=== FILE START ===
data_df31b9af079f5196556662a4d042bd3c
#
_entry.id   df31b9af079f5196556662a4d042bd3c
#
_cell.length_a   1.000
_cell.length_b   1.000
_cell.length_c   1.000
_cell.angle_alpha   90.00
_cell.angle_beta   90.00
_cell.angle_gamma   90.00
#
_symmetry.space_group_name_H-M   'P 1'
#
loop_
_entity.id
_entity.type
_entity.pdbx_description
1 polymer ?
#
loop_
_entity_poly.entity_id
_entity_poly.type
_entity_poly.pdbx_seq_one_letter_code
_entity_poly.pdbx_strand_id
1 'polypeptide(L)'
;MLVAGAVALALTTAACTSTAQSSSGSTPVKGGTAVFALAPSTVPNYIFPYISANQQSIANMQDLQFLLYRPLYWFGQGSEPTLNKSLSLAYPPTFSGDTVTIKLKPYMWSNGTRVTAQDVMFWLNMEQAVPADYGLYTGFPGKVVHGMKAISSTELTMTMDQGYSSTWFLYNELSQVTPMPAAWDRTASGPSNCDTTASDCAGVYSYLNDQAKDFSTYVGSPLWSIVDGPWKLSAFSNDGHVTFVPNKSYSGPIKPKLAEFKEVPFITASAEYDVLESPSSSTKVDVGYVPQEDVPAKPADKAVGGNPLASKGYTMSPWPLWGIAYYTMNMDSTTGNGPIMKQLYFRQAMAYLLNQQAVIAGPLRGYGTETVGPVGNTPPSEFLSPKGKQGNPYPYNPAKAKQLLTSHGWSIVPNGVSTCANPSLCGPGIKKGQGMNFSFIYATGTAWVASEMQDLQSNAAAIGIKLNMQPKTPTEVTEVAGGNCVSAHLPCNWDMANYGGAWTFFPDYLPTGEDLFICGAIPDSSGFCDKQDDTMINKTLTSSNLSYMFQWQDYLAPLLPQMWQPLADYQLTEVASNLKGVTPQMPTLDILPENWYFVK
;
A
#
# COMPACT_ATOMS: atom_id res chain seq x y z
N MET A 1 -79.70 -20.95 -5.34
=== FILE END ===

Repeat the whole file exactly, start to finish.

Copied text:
data_df31b9af079f5196556662a4d042bd3c
#
_entry.id   df31b9af079f5196556662a4d042bd3c
#
_cell.length_a   1.000
_cell.length_b   1.000
_cell.length_c   1.000
_cell.angle_alpha   90.00
_cell.angle_beta   90.00
_cell.angle_gamma   90.00
#
_symmetry.space_group_name_H-M   'P 1'
#
loop_
_entity.id
_entity.type
_entity.pdbx_description
1 polymer ?
#
loop_
_entity_poly.entity_id
_entity_poly.type
_entity_poly.pdbx_seq_one_letter_code
_entity_poly.pdbx_strand_id
1 'polypeptide(L)'
;MLVAGAVALALTTAACTSTAQSSSGSTPVKGGTAVFALAPSTVPNYIFPYISANQQSIANMQDLQFLLYRPLYWFGQGSEPTLNKSLSLAYPPTFSGDTVTIKLKPYMWSNGTRVTAQDVMFWLNMEQAVPADYGLYTGFPGKVVHGMKAISSTELTMTMDQGYSSTWFLYNELSQVTPMPAAWDRTASGPSNCDTTASDCAGVYSYLNDQAKDFSTYVGSPLWSIVDGPWKLSAFSNDGHVTFVPNKSYSGPIKPKLAEFKEVPFITASAEYDVLESPSSSTKVDVGYVPQEDVPAKPADKAVGGNPLASKGYTMSPWPLWGIAYYTMNMDSTTGNGPIMKQLYFRQAMAYLLNQQAVIAGPLRGYGTETVGPVGNTPPSEFLSPKGKQGNPYPYNPAKAKQLLTSHGWSIVPNGVSTCANPSLCGPGIKKGQGMNFSFIYATGTAWVASEMQDLQSNAAAIGIKLNMQPKTPTEVTEVAGGNCVSAHLPCNWDMANYGGAWTFFPDYLPTGEDLFICGAIPDSSGFCDKQDDTMINKTLTSSNLSYMFQWQDYLAPLLPQMWQPLADYQLTEVASNLKGVTPQMPTLDILPENWYFVK
;
A
#
# COMPACT_ATOMS: atom_id res chain seq x y z
N MET A 1 -79.70 -20.95 -5.34